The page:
Urban Legends Regarding Insurance – A Reality CheckAug 26, 2021
Proper insurance in all forms is one of the most important means to protect a property owner. But beware of the many myths regarding insurance. For the owner pursuing a major remodel, repair or reconstruction project, these urban legends, if believed, can have rather harmful consequences.
Myth: Builders and contractors are all insured, and have to be insured in order to build.
Unfortunately, this is simply not true. A contractor is required by most municipalities only to show proof of workers compensation insurance. This compensates only for injury to the builder's employees.
Myth: Contractors have a state-mandated insurance policy in place.
Contractors are required by the Business and Professions Code to have a license bond. This bond is maintained by contractors to compensate the victims of any violations of the Contractors Licensing Laws. The bond is currently $7,500 - less than the cost of building a brick patio.
Contractor license bonds permit recovery to claimants who demonstrate a contractor has violated one of the licensing laws. Unfortunately, incompetent construction is not a violation of the licensing law, and so the bond will not pay for the repairs to correct it.
Myth: The contractor's insurance will finish the job and pay the subcontractors if they are not paid by the contractor.
Liability insurance issued to contractors does not cover breaches of contract, but only covers negligence. If one desires to insure the completion of a project, a "performance bond" is needed; for insurance against mechanics liens, and against non-payment of subcontractors and building material suppliers, a "payment bond". These two bonds are typically sold in a package, and are usually not available from the liability insurance companies. Such bonds add 2-3% to the cost of a contractor's work. However, many contractors cannot qualify to be bonded—which is itself another good reason to insist upon a bond, if finances permit.
Myth: Insurance covers all negligent construction work.
Liability insurance typically covers only damages to persons or property from negligent construction which occurs during the policy period. If the negligent work has not yet resulted in any damage to the property, the insurance policy does not deem it to be an insured event.
Furthermore, the insurance normally excludes damage to the insured contractor's own construction work. Under the "work product exclusion", there must be damage to some part of the building other than that constructed by the negligent contractor.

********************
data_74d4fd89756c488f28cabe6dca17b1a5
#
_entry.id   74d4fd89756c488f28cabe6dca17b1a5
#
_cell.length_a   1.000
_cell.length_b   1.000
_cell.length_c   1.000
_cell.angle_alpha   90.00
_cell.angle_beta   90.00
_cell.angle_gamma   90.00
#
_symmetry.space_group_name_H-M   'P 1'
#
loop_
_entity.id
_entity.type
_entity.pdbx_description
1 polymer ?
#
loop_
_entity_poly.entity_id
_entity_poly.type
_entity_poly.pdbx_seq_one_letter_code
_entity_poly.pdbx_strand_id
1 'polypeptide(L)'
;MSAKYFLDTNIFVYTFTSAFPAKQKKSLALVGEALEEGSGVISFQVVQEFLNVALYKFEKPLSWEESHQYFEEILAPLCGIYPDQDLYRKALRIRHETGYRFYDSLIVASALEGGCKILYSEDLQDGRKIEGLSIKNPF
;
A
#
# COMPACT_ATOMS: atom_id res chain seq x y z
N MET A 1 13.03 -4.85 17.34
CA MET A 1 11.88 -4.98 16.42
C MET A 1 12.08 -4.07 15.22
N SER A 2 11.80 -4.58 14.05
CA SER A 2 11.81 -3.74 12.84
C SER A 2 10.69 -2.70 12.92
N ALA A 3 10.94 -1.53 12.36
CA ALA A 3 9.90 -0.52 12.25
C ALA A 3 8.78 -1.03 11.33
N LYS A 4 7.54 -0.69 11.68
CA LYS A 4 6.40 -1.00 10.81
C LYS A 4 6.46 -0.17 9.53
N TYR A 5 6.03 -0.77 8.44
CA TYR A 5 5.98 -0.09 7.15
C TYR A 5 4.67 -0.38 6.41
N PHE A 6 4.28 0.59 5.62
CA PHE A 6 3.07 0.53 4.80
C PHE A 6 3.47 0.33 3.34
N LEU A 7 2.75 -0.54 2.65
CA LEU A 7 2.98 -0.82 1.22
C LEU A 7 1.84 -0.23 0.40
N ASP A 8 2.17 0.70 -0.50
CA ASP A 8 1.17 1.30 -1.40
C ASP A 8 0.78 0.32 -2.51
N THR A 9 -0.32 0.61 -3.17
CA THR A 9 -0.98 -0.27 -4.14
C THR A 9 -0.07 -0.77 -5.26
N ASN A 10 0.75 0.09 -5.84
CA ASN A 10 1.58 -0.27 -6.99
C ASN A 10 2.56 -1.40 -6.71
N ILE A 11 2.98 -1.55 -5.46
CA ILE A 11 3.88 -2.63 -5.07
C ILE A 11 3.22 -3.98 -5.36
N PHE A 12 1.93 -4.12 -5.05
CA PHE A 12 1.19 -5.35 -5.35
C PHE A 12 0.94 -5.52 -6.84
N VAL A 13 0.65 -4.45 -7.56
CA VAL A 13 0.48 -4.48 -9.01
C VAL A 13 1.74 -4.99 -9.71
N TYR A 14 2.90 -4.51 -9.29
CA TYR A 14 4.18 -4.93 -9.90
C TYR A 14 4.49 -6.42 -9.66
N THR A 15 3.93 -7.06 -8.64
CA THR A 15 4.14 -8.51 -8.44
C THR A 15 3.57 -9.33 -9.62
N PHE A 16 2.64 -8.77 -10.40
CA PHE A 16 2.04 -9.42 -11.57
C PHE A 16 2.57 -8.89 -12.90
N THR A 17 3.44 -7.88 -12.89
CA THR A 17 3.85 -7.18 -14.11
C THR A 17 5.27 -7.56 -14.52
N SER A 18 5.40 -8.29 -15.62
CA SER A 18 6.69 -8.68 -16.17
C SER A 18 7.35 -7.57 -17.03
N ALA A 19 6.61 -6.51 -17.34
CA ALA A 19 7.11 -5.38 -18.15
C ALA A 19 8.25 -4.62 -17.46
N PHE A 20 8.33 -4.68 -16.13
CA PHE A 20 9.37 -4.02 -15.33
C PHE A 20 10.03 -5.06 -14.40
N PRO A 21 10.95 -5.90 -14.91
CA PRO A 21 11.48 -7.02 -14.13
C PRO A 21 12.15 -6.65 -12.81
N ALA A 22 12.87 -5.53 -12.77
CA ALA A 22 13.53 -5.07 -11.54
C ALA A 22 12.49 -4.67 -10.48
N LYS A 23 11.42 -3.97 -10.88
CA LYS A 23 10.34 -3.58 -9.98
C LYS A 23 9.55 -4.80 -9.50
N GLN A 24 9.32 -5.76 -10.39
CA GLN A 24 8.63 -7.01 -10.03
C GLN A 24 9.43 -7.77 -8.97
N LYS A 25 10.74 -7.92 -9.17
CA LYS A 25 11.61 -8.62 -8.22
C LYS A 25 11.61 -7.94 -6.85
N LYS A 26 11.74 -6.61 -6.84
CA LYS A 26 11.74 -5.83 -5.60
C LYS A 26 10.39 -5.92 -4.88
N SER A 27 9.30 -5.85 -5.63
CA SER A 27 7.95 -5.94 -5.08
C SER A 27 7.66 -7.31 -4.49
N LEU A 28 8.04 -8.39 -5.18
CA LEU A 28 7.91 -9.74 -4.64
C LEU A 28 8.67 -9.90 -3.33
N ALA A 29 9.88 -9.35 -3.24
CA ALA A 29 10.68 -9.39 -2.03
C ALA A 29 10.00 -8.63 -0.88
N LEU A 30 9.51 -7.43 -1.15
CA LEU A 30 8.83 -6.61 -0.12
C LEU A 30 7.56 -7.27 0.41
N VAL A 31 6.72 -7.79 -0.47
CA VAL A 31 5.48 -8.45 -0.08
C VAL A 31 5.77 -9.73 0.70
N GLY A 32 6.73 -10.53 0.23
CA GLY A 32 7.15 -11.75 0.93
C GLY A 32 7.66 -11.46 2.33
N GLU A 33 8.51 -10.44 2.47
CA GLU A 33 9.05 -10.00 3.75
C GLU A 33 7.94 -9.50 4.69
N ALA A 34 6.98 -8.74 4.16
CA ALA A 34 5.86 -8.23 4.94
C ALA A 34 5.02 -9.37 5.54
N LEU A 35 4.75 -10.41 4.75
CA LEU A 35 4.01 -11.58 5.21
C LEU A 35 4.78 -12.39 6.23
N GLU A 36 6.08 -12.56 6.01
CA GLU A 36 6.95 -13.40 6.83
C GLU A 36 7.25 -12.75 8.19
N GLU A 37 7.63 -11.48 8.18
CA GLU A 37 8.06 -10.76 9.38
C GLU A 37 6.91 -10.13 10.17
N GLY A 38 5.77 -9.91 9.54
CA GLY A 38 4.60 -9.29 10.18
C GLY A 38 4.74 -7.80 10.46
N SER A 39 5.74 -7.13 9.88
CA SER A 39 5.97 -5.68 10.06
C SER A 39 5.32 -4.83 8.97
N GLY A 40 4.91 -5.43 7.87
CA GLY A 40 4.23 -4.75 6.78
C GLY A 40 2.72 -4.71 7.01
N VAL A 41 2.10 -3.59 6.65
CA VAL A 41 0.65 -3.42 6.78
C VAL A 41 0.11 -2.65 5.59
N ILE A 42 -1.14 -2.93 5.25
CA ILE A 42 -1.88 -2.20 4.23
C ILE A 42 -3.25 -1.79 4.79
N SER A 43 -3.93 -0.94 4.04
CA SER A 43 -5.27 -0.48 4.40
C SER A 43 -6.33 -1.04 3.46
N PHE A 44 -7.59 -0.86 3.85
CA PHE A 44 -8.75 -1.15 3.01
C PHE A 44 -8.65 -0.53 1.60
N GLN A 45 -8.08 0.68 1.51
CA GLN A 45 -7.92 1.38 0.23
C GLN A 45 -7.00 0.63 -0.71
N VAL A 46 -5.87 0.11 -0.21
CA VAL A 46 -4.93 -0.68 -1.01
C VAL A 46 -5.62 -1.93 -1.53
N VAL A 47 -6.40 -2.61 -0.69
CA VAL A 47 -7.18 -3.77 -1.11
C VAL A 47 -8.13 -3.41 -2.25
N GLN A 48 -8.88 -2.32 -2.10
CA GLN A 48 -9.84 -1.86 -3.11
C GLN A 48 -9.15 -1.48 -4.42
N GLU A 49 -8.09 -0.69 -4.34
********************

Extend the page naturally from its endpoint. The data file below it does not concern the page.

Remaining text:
Myth: We received a declarations page showing our vendor is covered by insurance, so we are protected.
A declarations page usually tells the insured only that at the time of issuance of the declarations page, the vendor was insured by that insurance company for the limits stated on the page. However, it says nothing about exclusions. Unfortunately, most insurance companies exclude work on common interest developments, and this exclusion may not be evident from the declarations page.
Demand to see the policy and all exclusions and endorsements, to make sure your association is not excluded from coverage.
Insist upon receiving an “Additional Insured Endorsement”. This also guarantees that if the policy for any reason is canceled or not renewed, your association, if named, will receive notice of this.
Myth: We had our contractor show proof of coverage when we had the construction three years ago, so we are covered now if anything goes wrong.
Contractors are usually issued insurance that covers the occurrence of loss during the policy period. As mentioned above, the loss is not the negligent construction, but the damages caused by that construction. Therefore, the policy in force during the construction project is not necessarily the policy that pays for damage caused by the negligent construction.
If the contractor's insurance coverage has expired prior to the time the construction caused noticeable damage, the policy which was thought at the time of the construction project to protect the property owner may not be available.
Myth: If the owner does not collect from the original builder for the badly built roof, the owner’s property insurance will pay for the repair.
Most (if not all) general liability insurance policies have a Aconstruction defect exclusion@, in which the insurance company states that it will not cover damage caused by construction defects.
Myth: Mold damage is not covered by insurance.
Since the explosion of mold damage claims in recent years, insurance companies have all written mold damage out of property coverage. This has become so much the rule that many property owners and managers no longer even try.
However, mold damage is often accompanied by a litigation threat, or may be caused by someone’s negligence (in which case a litigation threat should be made). Threatened litigation is handled by a liability adjuster under the property owner’s general liability coverage, which is usually different than the ones who handle property damage claims. In insurance parlance, first party mold claims are not covered, while third party claims may be. The point here is that there is often hope for coverage, which otherwise is often overlooked.
Written by Kelly G. Richardson
Kelly G. Richardson Esq., CCAL, is a Fellow of the College of Community Association Lawyers and a Partner of Richardson | Ober | DeNichilo LLP, a California law firm known for community association advice. Submit questions to [email protected]. Past columns at www.hoahomefront.com. All rights reserved®.